Exceptions are expensive - if you can test and avoid the exception, do so.

Exceptions should not be used for normal program flow.

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Yeah, never thought about the cost of exceptions, thanks. – carlosdubusm Jan 7 '11 at 17:50

It depends. I almost always try to avoid the exception unless doing so is prohibitively costly.

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of course avoid exception,try catch leads to a loss performance.

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ALWAYS ALWAYS ALWAYS avoid an exception if you can.

Exceptions should be exceptional.

If you can predict it, protect against it happening.

People who use empty catch blocks like that should be banned from using a computer...

It's also faster to not go into catch blocks.

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Purely from a number of instructions / performance standpoint over a significant N runtime, avoiding is more expensive, because you're checking the length every time for every input. With an exception, the catch branch is only executed on that eventuality.

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But it's SLOWER when it does happen. It masks other potential errors. And it's horrible programming practice. – CaffGeek Jan 7 '11 at 17:29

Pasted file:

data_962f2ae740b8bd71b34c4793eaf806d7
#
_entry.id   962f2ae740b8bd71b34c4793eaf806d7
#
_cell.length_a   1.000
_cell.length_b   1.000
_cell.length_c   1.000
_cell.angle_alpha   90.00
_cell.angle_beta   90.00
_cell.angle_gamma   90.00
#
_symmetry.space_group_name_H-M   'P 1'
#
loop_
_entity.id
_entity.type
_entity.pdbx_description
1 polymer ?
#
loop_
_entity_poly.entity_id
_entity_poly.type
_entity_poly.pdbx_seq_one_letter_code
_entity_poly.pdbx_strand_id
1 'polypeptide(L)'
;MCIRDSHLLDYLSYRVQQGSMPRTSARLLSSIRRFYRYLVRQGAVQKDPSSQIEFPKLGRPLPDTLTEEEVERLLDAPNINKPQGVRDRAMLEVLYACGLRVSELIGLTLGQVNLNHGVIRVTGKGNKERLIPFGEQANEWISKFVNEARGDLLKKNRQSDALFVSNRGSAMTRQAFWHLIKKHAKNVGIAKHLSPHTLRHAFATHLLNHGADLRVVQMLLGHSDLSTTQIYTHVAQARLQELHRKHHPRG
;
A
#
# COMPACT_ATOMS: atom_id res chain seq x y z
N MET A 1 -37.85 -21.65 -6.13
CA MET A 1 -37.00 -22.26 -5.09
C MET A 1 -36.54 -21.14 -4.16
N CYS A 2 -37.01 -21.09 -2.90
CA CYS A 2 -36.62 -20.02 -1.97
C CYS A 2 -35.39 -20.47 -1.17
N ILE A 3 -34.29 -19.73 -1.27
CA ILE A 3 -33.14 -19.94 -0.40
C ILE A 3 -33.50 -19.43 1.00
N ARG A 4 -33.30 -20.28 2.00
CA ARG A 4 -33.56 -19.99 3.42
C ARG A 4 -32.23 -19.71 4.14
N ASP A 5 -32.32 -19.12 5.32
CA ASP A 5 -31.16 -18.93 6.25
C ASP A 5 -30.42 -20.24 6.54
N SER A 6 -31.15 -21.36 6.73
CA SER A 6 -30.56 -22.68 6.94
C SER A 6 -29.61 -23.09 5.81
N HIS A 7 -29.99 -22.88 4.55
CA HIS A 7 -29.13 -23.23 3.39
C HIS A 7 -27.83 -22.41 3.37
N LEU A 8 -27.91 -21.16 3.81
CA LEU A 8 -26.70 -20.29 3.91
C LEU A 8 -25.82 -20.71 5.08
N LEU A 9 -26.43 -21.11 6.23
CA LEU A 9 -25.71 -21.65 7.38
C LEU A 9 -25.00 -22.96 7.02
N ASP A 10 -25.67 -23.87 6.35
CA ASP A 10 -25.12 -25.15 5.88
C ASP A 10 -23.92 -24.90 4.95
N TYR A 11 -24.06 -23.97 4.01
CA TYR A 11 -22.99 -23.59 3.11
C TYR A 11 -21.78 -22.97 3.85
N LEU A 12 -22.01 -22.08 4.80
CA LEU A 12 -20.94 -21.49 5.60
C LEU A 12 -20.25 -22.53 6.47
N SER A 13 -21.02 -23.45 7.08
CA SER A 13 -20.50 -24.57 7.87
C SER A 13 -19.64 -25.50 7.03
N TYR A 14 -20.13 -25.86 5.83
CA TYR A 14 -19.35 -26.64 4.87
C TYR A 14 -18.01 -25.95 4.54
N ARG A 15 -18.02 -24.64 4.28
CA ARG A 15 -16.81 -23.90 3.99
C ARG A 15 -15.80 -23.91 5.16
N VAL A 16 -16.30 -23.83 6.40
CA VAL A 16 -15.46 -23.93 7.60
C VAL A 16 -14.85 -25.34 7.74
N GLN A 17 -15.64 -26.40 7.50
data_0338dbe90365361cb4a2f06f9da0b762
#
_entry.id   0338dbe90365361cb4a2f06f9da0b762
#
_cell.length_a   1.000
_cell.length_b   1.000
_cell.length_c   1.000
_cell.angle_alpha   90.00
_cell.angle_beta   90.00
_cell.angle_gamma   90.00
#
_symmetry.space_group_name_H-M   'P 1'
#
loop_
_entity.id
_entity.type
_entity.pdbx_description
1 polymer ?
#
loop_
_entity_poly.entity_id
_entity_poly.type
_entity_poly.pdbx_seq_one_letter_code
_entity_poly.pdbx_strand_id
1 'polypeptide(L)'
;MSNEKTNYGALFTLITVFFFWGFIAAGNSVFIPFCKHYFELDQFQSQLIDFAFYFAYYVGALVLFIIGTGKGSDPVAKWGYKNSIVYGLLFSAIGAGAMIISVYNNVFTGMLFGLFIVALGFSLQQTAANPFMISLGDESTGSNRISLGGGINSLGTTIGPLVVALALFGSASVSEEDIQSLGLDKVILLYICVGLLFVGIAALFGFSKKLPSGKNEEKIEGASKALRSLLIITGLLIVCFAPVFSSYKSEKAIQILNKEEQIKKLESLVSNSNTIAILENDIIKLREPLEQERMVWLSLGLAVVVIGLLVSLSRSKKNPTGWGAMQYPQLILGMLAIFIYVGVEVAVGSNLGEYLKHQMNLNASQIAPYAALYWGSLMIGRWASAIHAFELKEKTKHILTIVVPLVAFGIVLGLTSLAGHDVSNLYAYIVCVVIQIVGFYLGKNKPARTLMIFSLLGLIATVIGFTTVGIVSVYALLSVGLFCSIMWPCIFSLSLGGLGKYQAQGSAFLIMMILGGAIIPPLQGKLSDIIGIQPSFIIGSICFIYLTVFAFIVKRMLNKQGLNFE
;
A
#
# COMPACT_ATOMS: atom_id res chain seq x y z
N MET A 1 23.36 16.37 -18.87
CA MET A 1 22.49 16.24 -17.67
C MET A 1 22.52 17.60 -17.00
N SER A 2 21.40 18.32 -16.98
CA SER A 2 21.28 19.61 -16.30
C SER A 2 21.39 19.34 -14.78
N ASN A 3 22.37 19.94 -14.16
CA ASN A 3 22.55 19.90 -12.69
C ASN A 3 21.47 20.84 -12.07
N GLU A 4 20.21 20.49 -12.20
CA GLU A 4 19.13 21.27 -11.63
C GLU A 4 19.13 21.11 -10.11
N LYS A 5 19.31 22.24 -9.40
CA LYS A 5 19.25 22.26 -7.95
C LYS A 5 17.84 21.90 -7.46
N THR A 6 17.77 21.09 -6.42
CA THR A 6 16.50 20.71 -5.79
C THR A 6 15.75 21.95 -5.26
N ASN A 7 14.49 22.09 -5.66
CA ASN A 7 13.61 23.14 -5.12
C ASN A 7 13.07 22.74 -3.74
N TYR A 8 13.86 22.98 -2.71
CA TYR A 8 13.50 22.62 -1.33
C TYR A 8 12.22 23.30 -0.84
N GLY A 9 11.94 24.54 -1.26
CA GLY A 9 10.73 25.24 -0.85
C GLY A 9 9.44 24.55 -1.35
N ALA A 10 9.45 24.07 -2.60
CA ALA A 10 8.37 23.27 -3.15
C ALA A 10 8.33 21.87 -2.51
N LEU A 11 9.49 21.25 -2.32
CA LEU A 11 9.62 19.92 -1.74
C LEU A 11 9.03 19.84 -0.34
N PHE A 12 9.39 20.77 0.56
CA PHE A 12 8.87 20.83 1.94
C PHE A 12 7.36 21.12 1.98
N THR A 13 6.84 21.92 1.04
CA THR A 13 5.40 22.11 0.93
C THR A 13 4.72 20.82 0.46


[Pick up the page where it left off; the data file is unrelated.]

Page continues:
The Try-Catch incurs no overhead at all in normal flow? A test and jump as used in the example seems pretty cheap in terms of procesing time. – Derrick Jan 7 '11 at 17:31
It's horrible programming practice when it's an empty catch {} that, as you said, masks other programming errors. And as mentioned, exceptions should be used for exceptional conditions, not something that happens routinely (e.g. if you know that the list will always be null on initialization and expect to hit that frequently, it's no longer that exceptional and you should build in a check for it). – Aphex Jan 7 '11 at 17:32

Throwing exceptions is an expensive task, so I would always try and validate rather than catch.

This should be easy enough to test, generate some code that throws an exception through each run and test it against a similar set of code that does conditional checking and measure the performance.

If the code is documented with details of which conditions exceptions will be thrown, you should be able to adapt your calling code. Of course you can't handle every scenario (lower level runtime errors perhaps?), so your code should only really try and handle exceptions where it can actually react and possibly continue.

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Exceptions should only be used for exceptional conditions (unless there's no alternative), so you should only use try/catch when there's something highly unusual going on that you still need to deal with (pop up an error message).

Having a try/catch also signals to a programmer that some external error might happen and needs to be dealt with. In your example, list being null is simply a normal part of program execution/control flow, and so there's nothing exceptional about it.

Also, an empty catch-all is generally a bad thing to have anyway (although there are limited situations where it's needed). It should certainly need a comment anyway to explain why you're not doing anything about the exceptions.

There's a useful blog post about vexing exception you might find useful